The increase will generate about $1.8 million, according to Robert L. Fenning, vice president for administration and finance. Eighty percent of the surcharge will be used to prevent cuts in academic programs and 20 percent will be used to provide financial assistance to the neediest of students most affected by the increase. Back to top
Members of the campus community and general public are encouraged to stop by and donate a new, unwrapped toy to help make a childs holiday brighter.
The caravan will be at the Constant Center from 10 a.m. to 6 p.m. Back to top
The FLL competition requires students to design and build robots out of the plastic blocks and other elements, such as sensors, motors and gears, to perform specific tasks along a course like picking fruit from miniature trees and clearing rocks from a miniature soccer field. The students will also be asked to come up with a solution to a particular problem using robotics technology, which meets the needs of city inhabitants. They will then present their research findings and conclusions.
More than 100 students in all will take part in the competition; teams will consist of seven to 10 students. Each team will get four chances for their robot to negotiate the course, and one attempt in the technical and science/research portion of the competition, said Grace Little, event coordinator and assistant director of the Office of Computing and Communications Services.
Contestants from the following organizations and schools will participate: Boys and Girls Clubs of South Hampton Roads; Chesapeake Bay Academy of Virginia Beach; Epes Elementary School in Newport News; South Greenbrier Intermediate from Chesapeake; Hamptons Lindsay Middle School; Gloucester Countys Page and Peasley middle schools; Courtlands Southampton Middle; and a group of local home-schooled students. Old Dominion faculty and staff will serve as judges.
The event is free and open to the public. Winners from the competition move on to the state competition Dec. 8 in Blacksburg.
Each year in September, FLL teams around the world begin work on identical problems, in which they engage in hands-on robotics design and scientific research. After eight weeks, the FLL season culminates at high-energy, sports-like tournaments like the one being held at Old Dominion.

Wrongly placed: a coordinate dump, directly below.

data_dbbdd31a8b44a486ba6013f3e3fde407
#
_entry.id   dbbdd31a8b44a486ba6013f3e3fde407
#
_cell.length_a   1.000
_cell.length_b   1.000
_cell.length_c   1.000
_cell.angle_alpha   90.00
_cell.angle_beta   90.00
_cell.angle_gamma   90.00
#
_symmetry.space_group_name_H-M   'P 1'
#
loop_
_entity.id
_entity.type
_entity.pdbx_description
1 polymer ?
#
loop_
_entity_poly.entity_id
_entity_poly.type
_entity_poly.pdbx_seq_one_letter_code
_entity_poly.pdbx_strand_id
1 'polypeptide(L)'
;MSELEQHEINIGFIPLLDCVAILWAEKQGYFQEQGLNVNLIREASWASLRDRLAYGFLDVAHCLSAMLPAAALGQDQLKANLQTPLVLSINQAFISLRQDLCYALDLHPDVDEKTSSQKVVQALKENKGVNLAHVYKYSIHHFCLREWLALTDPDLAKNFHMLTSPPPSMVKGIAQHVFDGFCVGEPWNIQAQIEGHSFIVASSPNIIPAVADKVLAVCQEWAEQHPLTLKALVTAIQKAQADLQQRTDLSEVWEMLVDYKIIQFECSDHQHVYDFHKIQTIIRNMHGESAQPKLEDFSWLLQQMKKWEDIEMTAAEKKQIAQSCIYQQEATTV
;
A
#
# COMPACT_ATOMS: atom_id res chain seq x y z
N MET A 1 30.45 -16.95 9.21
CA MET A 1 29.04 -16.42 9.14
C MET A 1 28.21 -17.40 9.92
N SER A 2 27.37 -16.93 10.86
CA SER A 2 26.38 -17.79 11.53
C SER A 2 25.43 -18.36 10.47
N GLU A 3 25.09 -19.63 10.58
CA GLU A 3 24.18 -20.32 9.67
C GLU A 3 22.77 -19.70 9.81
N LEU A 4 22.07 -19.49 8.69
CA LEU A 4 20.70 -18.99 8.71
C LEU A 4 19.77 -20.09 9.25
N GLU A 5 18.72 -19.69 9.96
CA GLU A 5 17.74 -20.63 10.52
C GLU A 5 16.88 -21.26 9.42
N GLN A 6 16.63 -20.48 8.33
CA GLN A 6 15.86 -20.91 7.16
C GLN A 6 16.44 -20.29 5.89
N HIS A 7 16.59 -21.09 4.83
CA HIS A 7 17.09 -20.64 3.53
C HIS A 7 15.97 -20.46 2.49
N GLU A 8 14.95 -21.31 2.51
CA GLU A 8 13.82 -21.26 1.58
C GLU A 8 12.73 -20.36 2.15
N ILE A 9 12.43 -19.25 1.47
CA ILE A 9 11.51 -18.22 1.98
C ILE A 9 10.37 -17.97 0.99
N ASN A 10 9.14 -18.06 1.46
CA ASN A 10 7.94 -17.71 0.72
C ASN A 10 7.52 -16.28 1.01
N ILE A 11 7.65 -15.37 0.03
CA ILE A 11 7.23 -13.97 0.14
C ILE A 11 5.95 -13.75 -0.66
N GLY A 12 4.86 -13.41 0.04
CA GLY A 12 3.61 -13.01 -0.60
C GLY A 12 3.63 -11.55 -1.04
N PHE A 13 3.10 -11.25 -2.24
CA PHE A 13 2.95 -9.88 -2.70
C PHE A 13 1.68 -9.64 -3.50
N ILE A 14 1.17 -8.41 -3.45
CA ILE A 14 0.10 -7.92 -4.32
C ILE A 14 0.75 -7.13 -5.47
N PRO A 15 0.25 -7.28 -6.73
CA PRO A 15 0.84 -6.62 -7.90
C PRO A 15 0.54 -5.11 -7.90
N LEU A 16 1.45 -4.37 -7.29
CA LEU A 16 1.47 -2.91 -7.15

FLL is a worldwide program for children created in partnership between LEGO Co. and FIRST (For Inspiration and Recognition of Science and Technology), a nonprofit group that designs accessible, innovative programs to build self-confidence, knowledge and life skills while motivating young people to pursue opportunities in science, technology and engineering. Back to top
Co-sponsored by the College of Business and Public Administration, the luncheon will begin at noon and costs $30 for nonmembers. It will be held at the Ted Constant Convocation Center. Due to limited space, reservations are required.
Aaron, who also serves as the Bruce and Virginia MacLaury Chair, is an expert in budget policy and politics, fiscal policy, health care financing, macroeconomics, tax policy and income distribution.
The author and editor of more than two dozen books, he is currently researching and writing about economic and social implications of a large increase in longevity, the financial plight of academic medical centers, health and pension policies in China, building a better tax system, and Social Security reform.
For reservations call 683-4058. Back to top
Frederick Fennel will conduct the Virginia Chamber Players at 8 p.m. Monday, Nov. 18. The performance will include Richard Strauss Suite in Bb Major, Opus 4; Persichettis Serenade No. 1 Opus 1; and Dvoraks Serenade in D Minor, Opus 44.
Fennell is widely regarded as the leader of the wind ensemble movement in the United States and is one of the most recorded living American classical conductors. While maintaining obvious devotion to the band and its music, he has pursued such wide-ranging activities as conductor of orchestra, opera and popular repertoire, and has made guest-conducting appearances with symphony orchestras and bands all over the world.